Stewart Motor Co., the Studebaker dealership, in the 1950s.
I knew they would do it, only when and whom the "they" would be. After Circles Records closed in 2010, I worried every time I passed the empty building. The only surprise was the speed with which much of the cherished former Stewart Motor/Circles Records, built in 1947, was demolished.
Aspirant Development, a unit of Scottsdale-based Empire Group, says it wants to build apartments on the site at Central and McKinley. It bought the parcel for $2.65 million. The company had even scheduled a meeting with the Roosevelt Action Association neighborhood groups on the Monday when...ooops!...two-thirds (or less) of the streamline moderne structure was torn down.
In a way, it's a salutary development that there was enough outrage to stop the tear-down and cause Aspirant to hire the ubiquitous Jason and Jordan Rose to handle damage control. Mayor Greg Stanton had this to say on Facebook:
I am angry that in the middle of negotiating a plan to save the iconic Stewart Motor Company building, the developer began demolition. After my office participated in discussions between the developer and neighborhood leaders, I was confident that a resolution would be found. However, sadly, it appears that the developer was acting in bad faith.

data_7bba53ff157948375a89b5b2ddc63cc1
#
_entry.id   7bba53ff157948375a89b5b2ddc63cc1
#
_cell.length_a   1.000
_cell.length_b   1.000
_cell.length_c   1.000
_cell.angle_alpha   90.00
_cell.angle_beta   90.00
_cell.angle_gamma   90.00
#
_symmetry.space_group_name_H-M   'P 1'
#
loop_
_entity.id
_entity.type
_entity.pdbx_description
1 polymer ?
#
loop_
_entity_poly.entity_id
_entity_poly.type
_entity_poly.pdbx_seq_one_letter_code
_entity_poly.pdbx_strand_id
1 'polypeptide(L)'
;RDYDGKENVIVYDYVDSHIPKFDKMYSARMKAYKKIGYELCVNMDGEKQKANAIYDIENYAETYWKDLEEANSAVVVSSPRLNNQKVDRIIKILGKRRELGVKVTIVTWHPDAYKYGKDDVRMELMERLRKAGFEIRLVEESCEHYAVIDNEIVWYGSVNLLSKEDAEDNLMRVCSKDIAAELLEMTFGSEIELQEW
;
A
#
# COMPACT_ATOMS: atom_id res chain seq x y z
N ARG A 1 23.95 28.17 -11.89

The City’s Community and Economic Development Department was in the middle of discussions with the developer, Empire Group. Some of the agreed terms of the discussion stated that the developer would not demolish or remove any portion of the existing building on the Site prior to submitting for construction permits. Empire has plans to build a 19-story apartment building on the 1.24-acre site.
If only such consciousness had been around when hundreds of irreplaceable buildings were bulldozed in the 1980s and 1990s. Yet even now, the unofficial Preservation Police can't be everywhere at once, particularly when so much of the deck is stacked against them.
The developer even apologized. But here's the rub: Aspirant appears to be holding the remains — basically the facade — hostage in order to secure a tax break from the city. Something like a 25-year moratorium on property taxes. In exchange, it would build the 19-story apartment tower with pieces of the old building incorporated into a boring new glass lookalike design. After the developer's behavior, this will be a tough sell to Council.